Noise Pop 2019: Celebrating Bay Area indie culture with great music & a whole lot more

Noise Pop 2019 - Caroline Rose


Caroline Rose

Photos by Mike Rosati, Norm de Veyra & Marc Fong // Written by Kevin Quandt & Ryan Bright //

Noise Pop //
Bay Area venues – San Francisco & Oakland
February 25th-March 3rd, 2019 //

Another epic edition of Noise Pop is now in the history books, and we were there to witness much of the action. Here are a few of our favorite moments, plus a ton of photos, from 2019.

Coke

With a name like Coke, you’d hope this SF band would be loud and wild enough, even with a 7 p.m. hit time, and they were. Playing their second-to-last show before losing a key member to the East Coast, they proved rock is not dead and that it generally sounds best in medium-sized bars full of your friends. – KQ

In the Valley Below

It has been a hot minute since the duo of Jeffrey Jacob and Angela Gail released their widely acclaimed debut album and supported it with multiple late-night appearances that saw them play their breakthrough hit “Peaches”. Their slow return to the stage hasn’t stopped this pair from performing some powerful indie pop that set the stage perfectly for Albert Hammond Jr. on a Wednesday night at The Independent. The live-expanded twosome also delivered select cuts from their forthcoming sophomore release The Pink Chateau, which will also feature an accompanying “motion picture companion.” Certainly appearing to be a comeback year for the Michigan-based group and a packed room at the Independent would likely agree. – KQ

Albert Hammond Jr.

Hammond Jr. is an explosive performer, and his Noise Pop show at The Independent was no exception. Relying heavily on his 2018 release Francis Trouble, his live effort showcased his frontman stature and musical abilities apart from his cohorts in The Strokes. Interestingly enough, the album explores the stillborn death of his twin brother and a recent reckoning that part of Francis’ fingernail was actually born alongside him. Despite the LP’s macabre topic, songs like “Far Away Truths” really conveyed Hammond’s raw energy as he jumped right into the crowd, mic in hand, for a cathartic mosh pit. – RB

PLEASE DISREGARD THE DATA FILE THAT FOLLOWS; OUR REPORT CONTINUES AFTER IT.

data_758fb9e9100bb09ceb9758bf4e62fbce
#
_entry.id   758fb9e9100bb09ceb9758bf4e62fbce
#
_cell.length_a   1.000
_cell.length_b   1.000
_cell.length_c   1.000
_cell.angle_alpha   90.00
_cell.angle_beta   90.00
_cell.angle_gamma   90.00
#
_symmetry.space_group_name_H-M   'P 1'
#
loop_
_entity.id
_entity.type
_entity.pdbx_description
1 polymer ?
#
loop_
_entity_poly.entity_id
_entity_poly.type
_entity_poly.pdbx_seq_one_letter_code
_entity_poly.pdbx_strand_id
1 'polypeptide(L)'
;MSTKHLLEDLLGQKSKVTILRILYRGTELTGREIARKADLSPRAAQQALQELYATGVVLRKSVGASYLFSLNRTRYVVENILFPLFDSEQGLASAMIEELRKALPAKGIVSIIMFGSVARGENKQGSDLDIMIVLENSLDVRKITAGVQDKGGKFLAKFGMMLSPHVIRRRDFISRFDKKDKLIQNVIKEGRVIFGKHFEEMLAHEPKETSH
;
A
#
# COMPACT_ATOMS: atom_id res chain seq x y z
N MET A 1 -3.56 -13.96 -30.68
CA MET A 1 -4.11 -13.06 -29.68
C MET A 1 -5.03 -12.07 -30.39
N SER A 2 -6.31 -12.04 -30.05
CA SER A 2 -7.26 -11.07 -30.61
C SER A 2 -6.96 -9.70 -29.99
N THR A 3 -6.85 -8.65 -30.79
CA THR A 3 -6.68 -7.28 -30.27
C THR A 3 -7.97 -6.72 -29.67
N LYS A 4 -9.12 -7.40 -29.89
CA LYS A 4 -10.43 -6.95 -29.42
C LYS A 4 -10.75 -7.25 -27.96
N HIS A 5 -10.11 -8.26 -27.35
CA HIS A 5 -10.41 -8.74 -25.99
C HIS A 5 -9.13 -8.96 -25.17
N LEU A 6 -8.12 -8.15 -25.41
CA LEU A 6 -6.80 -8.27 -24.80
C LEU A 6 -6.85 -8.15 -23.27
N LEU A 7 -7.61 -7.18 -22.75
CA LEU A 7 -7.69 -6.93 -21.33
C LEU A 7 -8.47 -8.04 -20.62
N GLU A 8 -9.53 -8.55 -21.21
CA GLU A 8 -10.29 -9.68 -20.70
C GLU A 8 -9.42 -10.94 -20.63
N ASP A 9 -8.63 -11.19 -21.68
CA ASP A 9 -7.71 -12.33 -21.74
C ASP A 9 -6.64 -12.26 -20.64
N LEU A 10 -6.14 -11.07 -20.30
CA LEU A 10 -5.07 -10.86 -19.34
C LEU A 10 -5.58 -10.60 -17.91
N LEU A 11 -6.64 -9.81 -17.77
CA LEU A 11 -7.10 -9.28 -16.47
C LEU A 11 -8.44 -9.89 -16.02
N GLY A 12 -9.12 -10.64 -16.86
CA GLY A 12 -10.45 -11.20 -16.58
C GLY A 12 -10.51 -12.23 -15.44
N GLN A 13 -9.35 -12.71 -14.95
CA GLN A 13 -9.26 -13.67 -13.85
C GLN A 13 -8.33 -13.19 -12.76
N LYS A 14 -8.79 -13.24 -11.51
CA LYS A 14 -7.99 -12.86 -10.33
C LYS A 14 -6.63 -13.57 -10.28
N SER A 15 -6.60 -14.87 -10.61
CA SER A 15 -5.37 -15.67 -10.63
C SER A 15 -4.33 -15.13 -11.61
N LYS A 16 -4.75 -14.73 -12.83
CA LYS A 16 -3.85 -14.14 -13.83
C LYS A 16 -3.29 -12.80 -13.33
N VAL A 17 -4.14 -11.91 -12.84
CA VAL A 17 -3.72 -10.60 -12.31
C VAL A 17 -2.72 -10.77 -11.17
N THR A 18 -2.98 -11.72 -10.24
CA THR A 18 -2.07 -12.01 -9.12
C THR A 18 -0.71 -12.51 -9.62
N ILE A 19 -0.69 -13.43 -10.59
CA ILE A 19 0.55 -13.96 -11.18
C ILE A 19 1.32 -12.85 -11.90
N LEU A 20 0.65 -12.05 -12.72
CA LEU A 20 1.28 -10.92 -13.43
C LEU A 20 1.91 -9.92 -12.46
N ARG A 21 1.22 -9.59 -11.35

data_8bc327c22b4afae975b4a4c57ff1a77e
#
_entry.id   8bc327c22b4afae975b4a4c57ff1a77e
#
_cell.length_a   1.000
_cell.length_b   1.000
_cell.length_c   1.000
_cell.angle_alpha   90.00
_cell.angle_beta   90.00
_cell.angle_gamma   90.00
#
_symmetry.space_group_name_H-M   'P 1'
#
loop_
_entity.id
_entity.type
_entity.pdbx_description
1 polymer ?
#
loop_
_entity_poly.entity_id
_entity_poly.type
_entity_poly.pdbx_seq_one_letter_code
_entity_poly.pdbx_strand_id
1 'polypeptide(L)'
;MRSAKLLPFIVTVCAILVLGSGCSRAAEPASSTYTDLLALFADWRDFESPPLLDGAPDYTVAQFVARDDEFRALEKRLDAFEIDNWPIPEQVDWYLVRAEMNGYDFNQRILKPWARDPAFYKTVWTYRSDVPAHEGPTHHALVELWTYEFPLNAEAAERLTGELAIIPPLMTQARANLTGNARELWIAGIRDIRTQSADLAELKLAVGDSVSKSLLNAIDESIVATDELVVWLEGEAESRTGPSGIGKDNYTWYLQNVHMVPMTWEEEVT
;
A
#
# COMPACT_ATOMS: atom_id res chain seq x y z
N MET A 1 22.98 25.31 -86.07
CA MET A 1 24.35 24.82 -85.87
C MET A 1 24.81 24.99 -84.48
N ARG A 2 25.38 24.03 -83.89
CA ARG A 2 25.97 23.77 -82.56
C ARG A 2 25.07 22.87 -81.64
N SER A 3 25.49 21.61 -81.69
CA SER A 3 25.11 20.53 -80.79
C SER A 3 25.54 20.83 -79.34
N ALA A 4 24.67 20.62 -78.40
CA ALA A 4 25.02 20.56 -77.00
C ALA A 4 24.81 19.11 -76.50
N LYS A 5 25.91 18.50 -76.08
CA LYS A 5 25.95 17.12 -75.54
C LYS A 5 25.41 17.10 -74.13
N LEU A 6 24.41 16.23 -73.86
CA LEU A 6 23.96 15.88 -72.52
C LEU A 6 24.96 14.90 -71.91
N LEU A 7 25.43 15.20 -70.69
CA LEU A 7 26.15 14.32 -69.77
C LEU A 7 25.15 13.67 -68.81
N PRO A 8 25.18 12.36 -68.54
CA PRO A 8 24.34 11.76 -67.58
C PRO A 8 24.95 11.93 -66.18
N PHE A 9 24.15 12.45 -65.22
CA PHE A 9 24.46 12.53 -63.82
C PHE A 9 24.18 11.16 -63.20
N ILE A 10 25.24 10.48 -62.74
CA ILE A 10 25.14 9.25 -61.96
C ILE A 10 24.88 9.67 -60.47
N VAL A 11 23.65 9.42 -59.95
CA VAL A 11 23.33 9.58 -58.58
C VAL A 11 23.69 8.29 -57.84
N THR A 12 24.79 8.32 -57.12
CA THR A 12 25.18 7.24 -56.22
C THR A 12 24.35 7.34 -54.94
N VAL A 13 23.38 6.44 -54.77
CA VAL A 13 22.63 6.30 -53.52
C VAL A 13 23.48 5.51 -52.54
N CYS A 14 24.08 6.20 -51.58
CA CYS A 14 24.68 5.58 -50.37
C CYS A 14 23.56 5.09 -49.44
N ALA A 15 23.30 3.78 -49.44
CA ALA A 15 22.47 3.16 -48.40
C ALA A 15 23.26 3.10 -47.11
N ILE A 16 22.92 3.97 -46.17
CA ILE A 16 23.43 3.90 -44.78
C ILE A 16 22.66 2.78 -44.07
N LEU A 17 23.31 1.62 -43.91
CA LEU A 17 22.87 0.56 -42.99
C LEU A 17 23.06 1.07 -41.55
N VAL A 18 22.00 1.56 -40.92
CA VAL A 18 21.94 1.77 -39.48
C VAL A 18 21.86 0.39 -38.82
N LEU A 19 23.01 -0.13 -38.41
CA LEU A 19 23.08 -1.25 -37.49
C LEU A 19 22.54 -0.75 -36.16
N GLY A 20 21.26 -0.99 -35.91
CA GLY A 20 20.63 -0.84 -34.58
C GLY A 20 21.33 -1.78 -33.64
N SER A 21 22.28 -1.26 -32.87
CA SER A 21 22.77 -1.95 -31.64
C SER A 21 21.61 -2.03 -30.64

Bob Mould Band


Bob Mould Band

Bob Mould Band

Bob Mould has had a lengthy, fruitful relationship with Noise Pop and the packed Fillmore demonstrated that in spades after recently releasing his rather well-received, and 13th, solo album Sunshine Rock since disbanding Hüsker Dü and intersplicing Sugar releases. Mould is nearing the age of 60, but you’d be hard-pressed to think that when he frantically paces back and forth onstage while firing off his characteristic take of punk-leaning alternative rock. “In a Free Land” and “Something I Learned Today” were Hüsker Dü highlights, while “If I Can’t Change Your Mind” and “Hoover Dam” represented a handful of Sugar cuts that the balding frontman belted out. Mould recently moved to Berlin from SF, but any longtime Bay Area fan can sleep well knowing he’ll always return to give us a dose of his infectious punk rock. – KQ

Film School

While it has been almost 20 years since Gerg Bertens initially formed Film School, the band has continued to keep a strong relationship with Noise Pop. Many consider the five-piece’s 2016 Noise Pop shows at Bottom of the Hill to be its grand return after hanging it up in 2011, and this year’s well-attended opening set showed that they can still whip up some polished alternative shoegaze. “Two in Sun” shined bright, and many of us hope this California outfit sticks around and rides the wave of the current shoegaze revival. – KQ

Beirut

After taking several years off, Zach Condon’s project Beirut returned this year with a new album titled Gallipoli and an international tour that included a stop at the Fox Theater in Oakland for Noise Pop. While Beirut’s career-spanning set might have been a nostalgia trip for some, the musicianship and multi-instrumentation were the real highlights of the night. They managed to make their unique brand of “world” music, which features Balkan, polka, mariachi and francophone influences, feel inviting, warm and triumphant thanks to subtle textures of the accordion, ukulele, trumpet, Moog synthesizer, piano and Condon’s unique satiny vocal stylings. For me, new songs like “Landslide” and “We Never Lived Here” stood out just as strongly as fan favorites “Elephant Gun” and “Nantes” — and the entire crowd’s response indicated that as well. – RB

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